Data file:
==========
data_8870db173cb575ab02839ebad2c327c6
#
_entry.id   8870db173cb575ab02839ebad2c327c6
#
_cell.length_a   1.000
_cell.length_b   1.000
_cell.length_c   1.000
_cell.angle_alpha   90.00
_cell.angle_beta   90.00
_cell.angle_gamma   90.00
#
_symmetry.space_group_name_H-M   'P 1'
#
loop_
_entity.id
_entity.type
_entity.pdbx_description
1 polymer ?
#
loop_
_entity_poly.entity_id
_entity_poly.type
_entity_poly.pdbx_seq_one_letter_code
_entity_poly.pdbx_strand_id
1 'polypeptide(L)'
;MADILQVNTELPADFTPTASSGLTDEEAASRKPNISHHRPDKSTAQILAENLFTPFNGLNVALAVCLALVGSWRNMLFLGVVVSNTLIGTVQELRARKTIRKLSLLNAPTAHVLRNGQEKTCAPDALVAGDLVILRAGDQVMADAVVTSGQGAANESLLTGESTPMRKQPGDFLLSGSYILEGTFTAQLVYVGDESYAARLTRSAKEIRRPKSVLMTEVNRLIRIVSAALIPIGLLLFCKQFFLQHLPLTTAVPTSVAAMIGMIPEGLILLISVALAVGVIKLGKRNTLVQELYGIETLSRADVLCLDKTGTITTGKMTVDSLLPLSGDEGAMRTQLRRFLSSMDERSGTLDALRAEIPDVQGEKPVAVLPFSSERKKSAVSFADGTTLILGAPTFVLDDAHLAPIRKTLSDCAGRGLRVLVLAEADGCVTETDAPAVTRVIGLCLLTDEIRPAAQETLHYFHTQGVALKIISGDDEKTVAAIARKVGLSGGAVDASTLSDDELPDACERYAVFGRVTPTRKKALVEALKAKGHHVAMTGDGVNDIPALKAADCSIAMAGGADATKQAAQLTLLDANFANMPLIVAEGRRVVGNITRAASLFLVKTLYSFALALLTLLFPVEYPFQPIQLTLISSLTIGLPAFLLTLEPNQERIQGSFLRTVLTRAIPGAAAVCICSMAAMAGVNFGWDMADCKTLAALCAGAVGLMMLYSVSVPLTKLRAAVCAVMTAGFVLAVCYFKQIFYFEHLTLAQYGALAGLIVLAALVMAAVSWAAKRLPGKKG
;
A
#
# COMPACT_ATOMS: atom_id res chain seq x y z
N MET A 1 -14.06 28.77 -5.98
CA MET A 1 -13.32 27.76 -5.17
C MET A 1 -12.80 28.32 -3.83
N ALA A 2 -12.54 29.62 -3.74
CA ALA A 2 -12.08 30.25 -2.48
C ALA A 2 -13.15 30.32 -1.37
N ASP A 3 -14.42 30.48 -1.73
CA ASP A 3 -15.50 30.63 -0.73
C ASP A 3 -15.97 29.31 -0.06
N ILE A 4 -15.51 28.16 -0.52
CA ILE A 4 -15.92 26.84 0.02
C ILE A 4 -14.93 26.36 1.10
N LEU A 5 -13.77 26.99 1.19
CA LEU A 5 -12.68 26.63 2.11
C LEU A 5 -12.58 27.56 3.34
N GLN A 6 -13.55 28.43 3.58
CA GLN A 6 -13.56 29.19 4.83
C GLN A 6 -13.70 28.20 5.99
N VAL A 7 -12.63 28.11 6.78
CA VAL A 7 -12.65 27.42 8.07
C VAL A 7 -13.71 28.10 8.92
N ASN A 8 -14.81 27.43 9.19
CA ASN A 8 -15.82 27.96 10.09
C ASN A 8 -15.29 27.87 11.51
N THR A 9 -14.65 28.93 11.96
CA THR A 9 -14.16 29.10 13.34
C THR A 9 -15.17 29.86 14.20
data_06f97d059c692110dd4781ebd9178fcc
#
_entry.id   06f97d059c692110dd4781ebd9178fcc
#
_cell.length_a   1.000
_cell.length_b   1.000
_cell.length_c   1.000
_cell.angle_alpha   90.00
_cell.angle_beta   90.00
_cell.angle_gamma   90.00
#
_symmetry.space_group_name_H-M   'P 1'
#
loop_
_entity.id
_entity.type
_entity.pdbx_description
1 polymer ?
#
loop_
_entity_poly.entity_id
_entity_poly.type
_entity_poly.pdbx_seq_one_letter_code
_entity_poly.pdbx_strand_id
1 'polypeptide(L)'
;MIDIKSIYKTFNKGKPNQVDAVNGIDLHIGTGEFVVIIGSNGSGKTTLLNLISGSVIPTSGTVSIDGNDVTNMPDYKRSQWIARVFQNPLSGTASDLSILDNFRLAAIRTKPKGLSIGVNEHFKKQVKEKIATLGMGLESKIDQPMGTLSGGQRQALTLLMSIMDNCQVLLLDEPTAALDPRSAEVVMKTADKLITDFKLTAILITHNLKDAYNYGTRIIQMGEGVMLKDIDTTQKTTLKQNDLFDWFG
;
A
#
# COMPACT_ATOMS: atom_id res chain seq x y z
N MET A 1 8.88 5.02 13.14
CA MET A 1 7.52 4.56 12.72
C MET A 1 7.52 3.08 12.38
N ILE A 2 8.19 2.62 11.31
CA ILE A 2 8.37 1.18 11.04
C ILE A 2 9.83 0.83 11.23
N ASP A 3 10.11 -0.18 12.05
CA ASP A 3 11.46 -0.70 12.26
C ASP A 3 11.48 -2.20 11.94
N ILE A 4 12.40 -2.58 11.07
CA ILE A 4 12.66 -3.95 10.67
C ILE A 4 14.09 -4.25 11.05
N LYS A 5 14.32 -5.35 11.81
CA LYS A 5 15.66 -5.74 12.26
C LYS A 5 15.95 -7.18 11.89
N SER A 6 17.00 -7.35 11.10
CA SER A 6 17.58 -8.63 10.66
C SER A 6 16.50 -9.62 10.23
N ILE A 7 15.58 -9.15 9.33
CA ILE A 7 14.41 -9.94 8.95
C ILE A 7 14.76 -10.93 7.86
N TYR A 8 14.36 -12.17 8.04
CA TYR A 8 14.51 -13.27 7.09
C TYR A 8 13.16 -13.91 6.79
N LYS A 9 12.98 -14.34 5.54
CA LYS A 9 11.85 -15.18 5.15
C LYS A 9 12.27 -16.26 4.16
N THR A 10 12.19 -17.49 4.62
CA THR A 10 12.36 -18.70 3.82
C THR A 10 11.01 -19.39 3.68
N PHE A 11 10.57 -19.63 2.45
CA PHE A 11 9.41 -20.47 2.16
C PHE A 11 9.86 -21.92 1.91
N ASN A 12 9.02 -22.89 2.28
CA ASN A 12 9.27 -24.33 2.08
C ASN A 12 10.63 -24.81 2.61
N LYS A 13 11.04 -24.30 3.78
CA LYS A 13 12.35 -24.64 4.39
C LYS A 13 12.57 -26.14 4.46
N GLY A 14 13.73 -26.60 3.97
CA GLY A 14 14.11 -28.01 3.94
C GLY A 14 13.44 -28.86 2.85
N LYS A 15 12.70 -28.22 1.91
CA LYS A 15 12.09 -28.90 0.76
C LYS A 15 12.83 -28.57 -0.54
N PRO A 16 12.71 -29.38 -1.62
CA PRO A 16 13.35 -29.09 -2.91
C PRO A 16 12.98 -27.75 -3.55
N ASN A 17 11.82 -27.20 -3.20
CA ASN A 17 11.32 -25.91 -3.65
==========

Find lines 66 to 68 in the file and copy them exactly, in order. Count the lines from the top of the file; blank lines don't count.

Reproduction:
_cell.angle_beta   90.00
_cell.angle_gamma   90.00
#